A pair of public health experts from Stanford, Drs. Eran Bendavid and Jay Bhattacharya, warn Americans in a Wall Street Journal editorial that the current estimates about the coronavirus' fatality rate may be too high by "orders of magnitude."
According to Bendavid and Bhattacharya, both of whom are medical doctors, while they are supportive of social distancing guidelines and efforts to contain the disease, they fear that orders to shut down the entire economy may be based on shoddy research data.
Death toll projects may be 'orders of magnitude too high'
"If it's true that the novel coronavirus would kill millions without shelter-in-place orders and quarantines, then the extraordinary measures being carried out in cities and states around the country are surely justified," they wrote. "But," and what a big one it is, they add, "there's little evidence to confirm that premise — and projections of the death toll could plausibly be orders of magnitude too high."
The two submit that because the United States and other countries largely focus their testing on symptomatic patients, the number of people who are infected with COVID-19 is likely much larger than the number of confirmed cases being reported by public health agencies throughout the country, which means the virus' mortality rate is likely significantly lower.
"Fear of Covid-19 is based on its high estimated case fatality rate — 2% to 4% of people with confirmed Covid-19 have died, according to the World Health Organization and others," wrote Bendavid and Bhattacharya. "So if 100 million Americans ultimately get the disease, 2 million to 4 million could die. We believe that estimate is deeply flawed. The true fatality rate is the portion of those infected who die, not the deaths from identified positive cases."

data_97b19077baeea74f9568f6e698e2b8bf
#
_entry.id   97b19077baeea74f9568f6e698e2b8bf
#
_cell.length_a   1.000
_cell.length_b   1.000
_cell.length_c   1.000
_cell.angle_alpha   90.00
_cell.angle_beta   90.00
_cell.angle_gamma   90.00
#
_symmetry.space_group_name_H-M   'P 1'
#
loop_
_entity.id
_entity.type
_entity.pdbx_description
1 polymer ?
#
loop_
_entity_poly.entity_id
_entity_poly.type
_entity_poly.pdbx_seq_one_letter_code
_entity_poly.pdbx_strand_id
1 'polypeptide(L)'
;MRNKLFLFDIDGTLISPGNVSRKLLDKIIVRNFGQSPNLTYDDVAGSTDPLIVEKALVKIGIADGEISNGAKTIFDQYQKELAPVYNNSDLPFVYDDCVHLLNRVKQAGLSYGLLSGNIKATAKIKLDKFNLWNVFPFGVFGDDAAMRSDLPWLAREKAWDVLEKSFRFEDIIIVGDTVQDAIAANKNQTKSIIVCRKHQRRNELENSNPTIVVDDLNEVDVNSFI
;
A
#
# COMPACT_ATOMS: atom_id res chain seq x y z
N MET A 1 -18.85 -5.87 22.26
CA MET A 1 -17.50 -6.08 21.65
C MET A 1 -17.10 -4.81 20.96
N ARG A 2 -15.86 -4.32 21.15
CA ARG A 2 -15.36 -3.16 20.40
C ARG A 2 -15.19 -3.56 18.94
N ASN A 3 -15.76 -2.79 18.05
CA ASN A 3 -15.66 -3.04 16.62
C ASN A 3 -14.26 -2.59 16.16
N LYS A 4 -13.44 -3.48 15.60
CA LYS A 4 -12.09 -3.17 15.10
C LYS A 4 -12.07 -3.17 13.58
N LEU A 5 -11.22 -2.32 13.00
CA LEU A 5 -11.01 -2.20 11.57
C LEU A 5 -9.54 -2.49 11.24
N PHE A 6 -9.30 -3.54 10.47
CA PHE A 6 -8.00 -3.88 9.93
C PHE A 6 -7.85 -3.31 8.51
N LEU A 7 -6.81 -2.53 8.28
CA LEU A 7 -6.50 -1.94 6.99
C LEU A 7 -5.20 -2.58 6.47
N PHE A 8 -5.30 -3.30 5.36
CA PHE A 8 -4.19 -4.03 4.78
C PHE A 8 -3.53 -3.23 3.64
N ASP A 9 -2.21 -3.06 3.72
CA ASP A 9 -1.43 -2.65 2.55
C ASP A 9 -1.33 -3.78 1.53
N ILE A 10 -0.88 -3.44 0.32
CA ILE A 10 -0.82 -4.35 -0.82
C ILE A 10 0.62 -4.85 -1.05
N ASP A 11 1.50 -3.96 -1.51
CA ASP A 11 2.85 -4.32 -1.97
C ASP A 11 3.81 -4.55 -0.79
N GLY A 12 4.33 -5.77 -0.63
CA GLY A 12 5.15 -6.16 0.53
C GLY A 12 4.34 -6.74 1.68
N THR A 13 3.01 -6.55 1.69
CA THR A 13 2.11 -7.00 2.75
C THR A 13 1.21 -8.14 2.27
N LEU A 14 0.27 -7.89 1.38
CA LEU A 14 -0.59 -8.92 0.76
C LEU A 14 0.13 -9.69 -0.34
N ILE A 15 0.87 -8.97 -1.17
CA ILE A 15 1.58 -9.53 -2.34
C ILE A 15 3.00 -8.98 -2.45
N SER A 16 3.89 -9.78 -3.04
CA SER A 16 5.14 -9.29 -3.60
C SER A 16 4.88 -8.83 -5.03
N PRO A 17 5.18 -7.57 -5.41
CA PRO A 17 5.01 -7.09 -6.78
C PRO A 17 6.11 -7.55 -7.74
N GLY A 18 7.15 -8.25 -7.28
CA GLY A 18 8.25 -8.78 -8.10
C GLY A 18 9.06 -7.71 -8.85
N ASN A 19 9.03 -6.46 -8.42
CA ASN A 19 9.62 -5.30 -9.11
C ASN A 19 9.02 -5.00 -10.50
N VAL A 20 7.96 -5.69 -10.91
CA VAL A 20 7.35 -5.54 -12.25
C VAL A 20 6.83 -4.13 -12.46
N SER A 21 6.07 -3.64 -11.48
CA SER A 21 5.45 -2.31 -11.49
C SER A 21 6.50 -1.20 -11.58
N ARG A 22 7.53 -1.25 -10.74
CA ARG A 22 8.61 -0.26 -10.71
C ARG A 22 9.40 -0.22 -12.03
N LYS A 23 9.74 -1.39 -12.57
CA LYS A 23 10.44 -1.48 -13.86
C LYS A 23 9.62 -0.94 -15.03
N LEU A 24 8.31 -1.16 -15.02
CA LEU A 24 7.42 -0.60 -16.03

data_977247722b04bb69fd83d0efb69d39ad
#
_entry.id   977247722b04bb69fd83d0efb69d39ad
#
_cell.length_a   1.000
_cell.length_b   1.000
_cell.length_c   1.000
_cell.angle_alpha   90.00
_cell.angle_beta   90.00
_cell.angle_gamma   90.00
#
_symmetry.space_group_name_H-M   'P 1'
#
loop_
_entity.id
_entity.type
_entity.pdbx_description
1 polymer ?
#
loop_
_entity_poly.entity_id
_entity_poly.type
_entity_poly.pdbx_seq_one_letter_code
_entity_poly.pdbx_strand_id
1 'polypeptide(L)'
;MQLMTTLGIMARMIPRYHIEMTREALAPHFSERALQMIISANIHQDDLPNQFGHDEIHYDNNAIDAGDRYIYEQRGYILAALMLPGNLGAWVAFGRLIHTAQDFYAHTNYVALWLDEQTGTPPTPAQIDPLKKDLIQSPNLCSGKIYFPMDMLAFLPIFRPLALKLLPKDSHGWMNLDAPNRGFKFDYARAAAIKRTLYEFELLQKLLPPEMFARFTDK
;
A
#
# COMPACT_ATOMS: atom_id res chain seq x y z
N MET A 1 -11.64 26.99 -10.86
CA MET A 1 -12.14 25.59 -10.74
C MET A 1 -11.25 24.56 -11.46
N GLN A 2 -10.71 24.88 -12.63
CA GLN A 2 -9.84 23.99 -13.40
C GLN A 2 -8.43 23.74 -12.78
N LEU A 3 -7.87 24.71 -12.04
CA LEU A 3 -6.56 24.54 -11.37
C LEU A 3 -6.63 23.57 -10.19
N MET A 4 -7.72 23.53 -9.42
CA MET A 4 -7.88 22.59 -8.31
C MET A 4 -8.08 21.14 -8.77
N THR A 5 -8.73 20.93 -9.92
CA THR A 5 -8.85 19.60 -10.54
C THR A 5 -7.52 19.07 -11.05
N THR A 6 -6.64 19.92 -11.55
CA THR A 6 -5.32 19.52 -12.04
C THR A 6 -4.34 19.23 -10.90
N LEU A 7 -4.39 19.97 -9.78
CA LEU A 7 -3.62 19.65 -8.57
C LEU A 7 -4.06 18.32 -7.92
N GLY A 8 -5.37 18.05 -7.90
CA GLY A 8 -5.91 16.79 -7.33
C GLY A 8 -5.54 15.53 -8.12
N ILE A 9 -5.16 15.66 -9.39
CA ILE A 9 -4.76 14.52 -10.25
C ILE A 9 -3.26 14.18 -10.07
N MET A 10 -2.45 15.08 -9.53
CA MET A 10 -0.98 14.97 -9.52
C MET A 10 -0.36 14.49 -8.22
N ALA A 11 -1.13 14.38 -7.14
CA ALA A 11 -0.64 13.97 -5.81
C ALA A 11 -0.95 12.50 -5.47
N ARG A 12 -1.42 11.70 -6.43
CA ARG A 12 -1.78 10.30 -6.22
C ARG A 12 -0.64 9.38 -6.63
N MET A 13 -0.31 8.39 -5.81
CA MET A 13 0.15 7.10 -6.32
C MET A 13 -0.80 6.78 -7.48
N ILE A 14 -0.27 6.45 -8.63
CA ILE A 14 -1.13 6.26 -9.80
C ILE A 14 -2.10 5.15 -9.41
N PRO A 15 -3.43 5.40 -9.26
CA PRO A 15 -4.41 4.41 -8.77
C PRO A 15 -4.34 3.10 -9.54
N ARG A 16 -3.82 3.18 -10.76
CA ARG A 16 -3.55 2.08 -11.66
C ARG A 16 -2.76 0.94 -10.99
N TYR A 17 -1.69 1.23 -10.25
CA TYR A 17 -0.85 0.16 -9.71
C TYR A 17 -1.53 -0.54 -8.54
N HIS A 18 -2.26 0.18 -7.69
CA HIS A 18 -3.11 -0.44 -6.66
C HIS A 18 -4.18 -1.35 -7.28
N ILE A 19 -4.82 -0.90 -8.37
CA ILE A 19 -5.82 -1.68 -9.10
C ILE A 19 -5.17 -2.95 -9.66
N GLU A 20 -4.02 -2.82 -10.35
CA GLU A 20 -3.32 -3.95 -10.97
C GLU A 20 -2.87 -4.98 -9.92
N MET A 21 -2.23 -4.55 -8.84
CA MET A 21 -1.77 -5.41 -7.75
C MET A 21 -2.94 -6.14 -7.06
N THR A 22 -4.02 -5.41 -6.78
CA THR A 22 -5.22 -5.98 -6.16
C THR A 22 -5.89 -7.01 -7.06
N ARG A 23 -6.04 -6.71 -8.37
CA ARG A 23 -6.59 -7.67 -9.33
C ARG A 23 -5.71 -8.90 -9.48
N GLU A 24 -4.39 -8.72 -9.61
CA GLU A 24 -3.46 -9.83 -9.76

How did they predict this?
The two professors argue that the best evidence of the coronavirus death rate being significantly lower than what is being reported may lie in the Italian town of Vò. On March 6, the town's 3,300 residents were tested. Of these, 90 tests came back positive, indicating a prevalence of 2.7% of the population having the virus.
If one were to apply this to the entire province where the town is located, which has a population of 955,000, it would mean there were actually 26,000 infections at the time, and not just the 198 that were officially confirmed. This would be 130 times greater than the number of reported cases. Since Italy's case fatality rate of 8% is estimated using the confirmed cases, Bendavid and Bhattacharya write, "the real fatality rate [of the virus] could in fact be closer to 0.06%."
A 'cause for optimism'?
The two Stanford Health Policy experts even said the virus' mortality rate might be on par with that of the seasonal flu:
A universal lockdown 'may not be worth the costs'
Bendavid and Bhattacharya say that if they are right about the lower lethality of the epidemic, public policy experts should focus their measures on protecting the elderly and expanding medical capacity.
"Hospital resources will need to be reallocated to care for the critically ill patients. Triage will need to improve. And policy makers will need to focus on reducing risks for older adults and people with underlying medical conditions."
The pair conclude that if their estimates are right, then the universal quarantine measures "may not be worth the costs it imposes on the economy, community, and individual mental and physical health."
"We should undertake immediate steps to evaluate the empirical basis of the current lockdowns," they added.